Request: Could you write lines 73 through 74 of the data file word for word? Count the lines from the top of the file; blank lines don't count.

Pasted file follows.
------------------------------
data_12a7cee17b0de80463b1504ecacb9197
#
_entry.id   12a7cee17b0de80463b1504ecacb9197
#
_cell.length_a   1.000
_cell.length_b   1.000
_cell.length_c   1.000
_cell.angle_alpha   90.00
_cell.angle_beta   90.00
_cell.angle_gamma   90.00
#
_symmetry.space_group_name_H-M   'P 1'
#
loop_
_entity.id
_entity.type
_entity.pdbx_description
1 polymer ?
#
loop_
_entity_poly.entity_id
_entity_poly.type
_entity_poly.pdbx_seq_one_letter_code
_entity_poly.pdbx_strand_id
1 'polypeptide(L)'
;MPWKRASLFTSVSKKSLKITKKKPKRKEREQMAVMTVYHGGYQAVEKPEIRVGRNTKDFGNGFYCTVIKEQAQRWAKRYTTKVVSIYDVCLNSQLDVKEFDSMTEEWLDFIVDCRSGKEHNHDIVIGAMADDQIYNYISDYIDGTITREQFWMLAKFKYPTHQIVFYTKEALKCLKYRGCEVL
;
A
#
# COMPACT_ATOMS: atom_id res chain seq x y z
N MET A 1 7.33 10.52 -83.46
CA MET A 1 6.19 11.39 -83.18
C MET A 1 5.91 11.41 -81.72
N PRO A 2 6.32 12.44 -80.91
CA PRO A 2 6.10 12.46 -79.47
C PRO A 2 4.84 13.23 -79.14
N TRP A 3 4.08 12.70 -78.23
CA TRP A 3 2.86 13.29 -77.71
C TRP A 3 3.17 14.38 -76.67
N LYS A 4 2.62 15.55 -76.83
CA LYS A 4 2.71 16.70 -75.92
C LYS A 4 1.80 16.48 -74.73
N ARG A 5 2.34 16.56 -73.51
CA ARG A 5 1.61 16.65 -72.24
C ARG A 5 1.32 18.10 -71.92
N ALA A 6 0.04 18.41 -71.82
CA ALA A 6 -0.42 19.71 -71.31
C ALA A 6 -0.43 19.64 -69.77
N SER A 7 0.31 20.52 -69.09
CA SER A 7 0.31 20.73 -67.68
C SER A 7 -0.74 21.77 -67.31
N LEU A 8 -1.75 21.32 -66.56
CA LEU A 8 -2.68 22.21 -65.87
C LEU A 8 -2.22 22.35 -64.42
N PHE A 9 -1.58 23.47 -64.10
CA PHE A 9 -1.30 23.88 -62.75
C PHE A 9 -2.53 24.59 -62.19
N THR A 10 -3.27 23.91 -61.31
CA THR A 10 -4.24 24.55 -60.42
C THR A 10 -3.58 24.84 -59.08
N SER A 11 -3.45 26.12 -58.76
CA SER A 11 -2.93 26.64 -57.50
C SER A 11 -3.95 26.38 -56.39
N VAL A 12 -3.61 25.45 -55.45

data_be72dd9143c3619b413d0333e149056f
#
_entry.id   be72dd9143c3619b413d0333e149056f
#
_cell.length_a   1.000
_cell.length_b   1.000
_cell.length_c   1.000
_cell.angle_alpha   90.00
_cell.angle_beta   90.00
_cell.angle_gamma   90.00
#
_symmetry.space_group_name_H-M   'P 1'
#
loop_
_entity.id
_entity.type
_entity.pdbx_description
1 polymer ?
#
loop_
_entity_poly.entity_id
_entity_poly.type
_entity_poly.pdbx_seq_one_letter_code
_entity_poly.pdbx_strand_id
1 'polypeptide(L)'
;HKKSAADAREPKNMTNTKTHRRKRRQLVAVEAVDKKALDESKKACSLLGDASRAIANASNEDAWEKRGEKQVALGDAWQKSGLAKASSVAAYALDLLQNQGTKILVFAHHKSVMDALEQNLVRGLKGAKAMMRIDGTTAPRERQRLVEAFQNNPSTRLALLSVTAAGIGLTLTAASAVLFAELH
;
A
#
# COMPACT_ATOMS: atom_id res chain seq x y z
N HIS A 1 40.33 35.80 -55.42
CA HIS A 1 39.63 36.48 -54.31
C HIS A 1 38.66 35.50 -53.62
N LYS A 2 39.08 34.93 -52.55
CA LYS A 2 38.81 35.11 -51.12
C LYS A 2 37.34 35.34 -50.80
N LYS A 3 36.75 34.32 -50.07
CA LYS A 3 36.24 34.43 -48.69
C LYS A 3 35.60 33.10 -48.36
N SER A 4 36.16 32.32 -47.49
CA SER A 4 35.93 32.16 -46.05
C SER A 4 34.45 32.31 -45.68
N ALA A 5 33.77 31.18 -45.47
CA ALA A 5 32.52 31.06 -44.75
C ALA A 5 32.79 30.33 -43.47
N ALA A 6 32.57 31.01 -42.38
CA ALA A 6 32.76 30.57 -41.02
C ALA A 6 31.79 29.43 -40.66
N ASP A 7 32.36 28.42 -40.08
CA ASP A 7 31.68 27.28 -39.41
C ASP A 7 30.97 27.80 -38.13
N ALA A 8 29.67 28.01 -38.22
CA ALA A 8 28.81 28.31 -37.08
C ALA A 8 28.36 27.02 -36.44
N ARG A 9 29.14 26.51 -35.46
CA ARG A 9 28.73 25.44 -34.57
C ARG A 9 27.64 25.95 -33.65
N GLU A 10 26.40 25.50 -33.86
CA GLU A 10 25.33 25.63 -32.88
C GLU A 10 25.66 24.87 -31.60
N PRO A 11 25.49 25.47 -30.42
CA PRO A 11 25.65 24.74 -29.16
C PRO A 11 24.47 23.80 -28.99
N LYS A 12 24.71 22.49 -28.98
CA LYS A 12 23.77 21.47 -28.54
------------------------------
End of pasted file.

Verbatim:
_cell.angle_beta   90.00
_cell.angle_gamma   90.00